The Rectory was nearing completion on Saturday 17th October 1896 for the match against Llanelly (Llanelli) which resulted in another defeat. The enclosure was now railed and the grandstand’s 1,700 seats were in place. Dressing rooms with baths and showers were not opened under the grandstand until February 1897. Until then, players had to wash and change at the Terminus Hotel in Paradise Place and walk down to the ground with the crowd. Access to the Rectory was so poor it sometimes took over an hour of queuing to get into the ground, despite extra turnstiles being added. Numerous springs on the northern side were causing ground problems and extra drainage was put in to cope with the problem.
ALBION – A PROFESSIONALLY RUN CLUB
Albion were so impressed by Llanelly’s Welsh International Cliff Bowen that, within a week of him playing at the Rectory, a job was found for Bowen in Plymouth and he joined Albion. On approach by Albion, with a job in the offing, other top players from the North of England signed. The Albion move to the Rectory was a financial success; record crowd and receipts figures were broken. Top clubs from the North, Midlands and Wales were brought to the Rectory, and the club undertook a tour to South Wales. As the club’s profile grew, Albion’s amateur players had to take more and more time off work for training, express train travel and overnight stays in good hotels. As if they were professionals, their day-to-day jobs were not a hindrance. In March 1897, Charles Hall was sued for the non-payment of eleven bottles of champagne in May 1895, which he had ordered to be drunk from the Devon Senior Cup whilst celebrating with winners Albion. The amateur status Albion players were partaking in a seemingly professional life-style. This was at the time of the Northern Union (professional Rugby League) breakaway from the strictly amateur Rugby Union. The strong brotherhood that was building between South Western Rugby and that in the North of England and in Wales was causing great concern to the resolutely unmoveable Secretary of the England Rugby Union, Rowland Hill. Under pinning the social unity bond was money. Clubs from these districts made increasing amounts of profit from gate receipts in club matches against each other, which they did not make against clubs from London and the South East. Clubs like Albion were professionally run, and very well at that.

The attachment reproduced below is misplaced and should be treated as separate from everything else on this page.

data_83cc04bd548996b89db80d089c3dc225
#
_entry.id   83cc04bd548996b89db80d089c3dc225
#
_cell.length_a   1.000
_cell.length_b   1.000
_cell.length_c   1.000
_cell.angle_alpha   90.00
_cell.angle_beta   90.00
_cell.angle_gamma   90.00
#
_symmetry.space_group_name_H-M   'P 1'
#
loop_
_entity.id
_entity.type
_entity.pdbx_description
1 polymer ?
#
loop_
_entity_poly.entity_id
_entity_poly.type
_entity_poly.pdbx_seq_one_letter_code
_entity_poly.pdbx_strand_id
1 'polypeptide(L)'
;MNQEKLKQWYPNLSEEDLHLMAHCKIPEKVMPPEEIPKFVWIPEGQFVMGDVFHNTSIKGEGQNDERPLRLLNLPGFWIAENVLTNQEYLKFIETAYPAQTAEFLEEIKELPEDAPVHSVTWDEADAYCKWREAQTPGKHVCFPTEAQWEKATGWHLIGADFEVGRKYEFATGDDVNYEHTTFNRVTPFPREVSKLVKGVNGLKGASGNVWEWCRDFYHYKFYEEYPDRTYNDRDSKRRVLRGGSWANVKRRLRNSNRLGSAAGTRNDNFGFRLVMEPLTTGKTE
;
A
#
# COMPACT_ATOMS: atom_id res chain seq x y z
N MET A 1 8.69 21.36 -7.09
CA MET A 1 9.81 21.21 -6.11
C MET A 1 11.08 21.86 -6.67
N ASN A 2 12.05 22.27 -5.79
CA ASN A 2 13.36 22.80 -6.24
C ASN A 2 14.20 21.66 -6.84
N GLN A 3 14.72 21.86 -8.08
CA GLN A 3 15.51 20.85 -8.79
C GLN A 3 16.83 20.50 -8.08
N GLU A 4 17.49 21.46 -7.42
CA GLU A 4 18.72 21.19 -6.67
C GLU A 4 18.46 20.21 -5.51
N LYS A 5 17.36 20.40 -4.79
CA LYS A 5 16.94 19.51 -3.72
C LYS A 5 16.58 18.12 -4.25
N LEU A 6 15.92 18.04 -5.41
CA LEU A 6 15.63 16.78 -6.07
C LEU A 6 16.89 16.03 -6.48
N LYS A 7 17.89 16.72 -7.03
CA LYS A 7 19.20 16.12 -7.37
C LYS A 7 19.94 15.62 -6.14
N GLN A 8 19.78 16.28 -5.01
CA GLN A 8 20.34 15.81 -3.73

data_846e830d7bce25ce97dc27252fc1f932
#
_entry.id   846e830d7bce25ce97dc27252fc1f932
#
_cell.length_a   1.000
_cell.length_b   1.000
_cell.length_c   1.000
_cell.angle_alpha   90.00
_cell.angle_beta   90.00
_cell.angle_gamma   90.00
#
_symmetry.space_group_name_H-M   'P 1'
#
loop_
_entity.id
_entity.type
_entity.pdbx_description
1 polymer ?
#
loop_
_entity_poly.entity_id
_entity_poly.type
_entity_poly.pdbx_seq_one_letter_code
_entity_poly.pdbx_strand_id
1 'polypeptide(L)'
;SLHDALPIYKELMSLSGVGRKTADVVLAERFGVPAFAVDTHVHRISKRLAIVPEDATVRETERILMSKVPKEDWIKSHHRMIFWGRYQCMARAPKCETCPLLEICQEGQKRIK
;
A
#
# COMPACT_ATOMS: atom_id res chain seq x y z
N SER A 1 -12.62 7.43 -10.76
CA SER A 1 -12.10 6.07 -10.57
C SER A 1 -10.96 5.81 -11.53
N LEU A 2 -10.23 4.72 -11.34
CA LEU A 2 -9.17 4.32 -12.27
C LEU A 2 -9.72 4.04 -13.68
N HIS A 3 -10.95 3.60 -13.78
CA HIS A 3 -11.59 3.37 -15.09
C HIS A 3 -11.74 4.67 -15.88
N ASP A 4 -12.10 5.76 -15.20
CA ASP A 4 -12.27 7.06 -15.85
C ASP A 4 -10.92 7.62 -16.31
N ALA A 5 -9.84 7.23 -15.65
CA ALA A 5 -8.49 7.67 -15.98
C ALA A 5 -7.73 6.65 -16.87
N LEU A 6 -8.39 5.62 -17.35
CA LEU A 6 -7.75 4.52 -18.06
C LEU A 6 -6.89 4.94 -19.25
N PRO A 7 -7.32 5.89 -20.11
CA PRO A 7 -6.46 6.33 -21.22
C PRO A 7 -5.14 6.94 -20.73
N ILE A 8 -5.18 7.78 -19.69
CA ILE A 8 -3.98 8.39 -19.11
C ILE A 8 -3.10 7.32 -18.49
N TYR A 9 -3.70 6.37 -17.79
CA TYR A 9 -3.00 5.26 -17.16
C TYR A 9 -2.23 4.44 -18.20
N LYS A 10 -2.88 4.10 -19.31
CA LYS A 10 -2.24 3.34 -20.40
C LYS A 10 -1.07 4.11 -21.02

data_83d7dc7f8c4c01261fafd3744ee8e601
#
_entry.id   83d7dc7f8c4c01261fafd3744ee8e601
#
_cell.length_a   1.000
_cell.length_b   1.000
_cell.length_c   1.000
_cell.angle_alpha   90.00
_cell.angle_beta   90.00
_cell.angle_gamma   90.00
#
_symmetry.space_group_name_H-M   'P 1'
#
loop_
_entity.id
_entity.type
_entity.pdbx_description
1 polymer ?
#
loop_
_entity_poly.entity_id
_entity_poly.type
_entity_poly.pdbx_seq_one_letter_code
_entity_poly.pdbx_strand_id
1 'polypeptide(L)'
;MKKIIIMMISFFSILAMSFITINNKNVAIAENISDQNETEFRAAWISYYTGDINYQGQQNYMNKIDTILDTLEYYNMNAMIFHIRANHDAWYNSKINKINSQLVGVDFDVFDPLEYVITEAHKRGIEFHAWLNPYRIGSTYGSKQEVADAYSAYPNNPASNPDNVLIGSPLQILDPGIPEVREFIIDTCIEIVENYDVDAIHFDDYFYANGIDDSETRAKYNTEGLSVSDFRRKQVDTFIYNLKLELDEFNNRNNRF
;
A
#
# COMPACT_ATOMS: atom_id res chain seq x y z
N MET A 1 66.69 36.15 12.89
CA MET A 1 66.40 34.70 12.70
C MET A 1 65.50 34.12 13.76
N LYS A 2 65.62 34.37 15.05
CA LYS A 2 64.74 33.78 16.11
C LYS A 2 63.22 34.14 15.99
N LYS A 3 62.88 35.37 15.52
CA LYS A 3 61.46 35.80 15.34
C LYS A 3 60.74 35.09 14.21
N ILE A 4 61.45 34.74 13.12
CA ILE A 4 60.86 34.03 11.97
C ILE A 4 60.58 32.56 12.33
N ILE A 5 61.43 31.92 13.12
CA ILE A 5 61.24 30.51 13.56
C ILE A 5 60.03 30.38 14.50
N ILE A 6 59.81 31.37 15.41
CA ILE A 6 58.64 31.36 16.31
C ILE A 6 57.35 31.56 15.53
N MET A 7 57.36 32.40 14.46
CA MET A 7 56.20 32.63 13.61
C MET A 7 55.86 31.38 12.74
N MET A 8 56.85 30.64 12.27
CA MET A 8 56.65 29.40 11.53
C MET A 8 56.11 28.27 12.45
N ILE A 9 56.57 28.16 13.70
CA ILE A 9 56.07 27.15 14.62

Since the demise of Argyle in 1894, sport nationally and locally had reached a boom expansion period, particularly for the working classes, in participation and expectation. Whilst the Home Park Association Football Club had become a victim of the Albion Rugby Club’s success, the standards necessary to create a successful professional Association football club in Plymouth had become known. The Western Evening Herald reported on 13th April 1897 that the Bristol South End club had decided not to be behind the times and had joined the ranks of professionalism. The club will change its name to Bristol City and apply to join the Southern League Division One.
1897-98: ARGYLE RISE FROM THE PHOENIX
Thirty-two months since the last match played under the ‘Argyle’ name, on Thursday 19th August 1897, the Western Evening Herald carried an advertisement: “Argyle Football Club (late Phoenix) require dates from senior teams – G. Hancock, jun., Secretary 27, Trafalgar-place, Stoke. Ground – Longbridge”.
Report of earliest known Phoenix F. C. match (“The Plymothian”, November 1895).
The Western Independent of Wednesday 15th September 1897 announced that “Phoenix have gone in; have sunk their identity in the endeavour to raise the old name of Argyll from the oblivion in which it has been sunk of late to a position it deserves by the light of other days. The “patronage” – whatever that may mean – of Messrs. Babb, Brittan, and Shilston have been secured. The officers are A. P. Fisher, captain; G. A. Rowse, sub-captain; W. Rowse, Treasurer; and G. Hancock, hon. Secretary. The old Argyll colours are to be worn”. Despite the spelling error made by the reporter, there is no doubt that this ‘new’ Argyle is the ‘old’ Argyle revived.
The Phoenix Football Club had formed in 1895. Socially the members were sons of higher working-class to lower middle-class trading families. Their club ‘home’ ground for 1895-96 and 96-97 was South Devon Park (South Devon Place) and its earliest known match was played on the 19th October 1895 versus Plymouth College. The club was one of the few clubs that ignored the increasing pressure from the Devon F.A. to affiliate, so Phoenix could only play friendly matches until finally giving in and affiliating during 1896-97, too late to join the Devon League. The club played only one official, non-friendly, match during its two-year existence, on Saturday 6th March 1897 in the Devon Senior Cup 1st Round. The Welsh Regiment defeated Phoenix 5-1 before a reported “large concourse of spectators, chiefly military” at South Devon Place.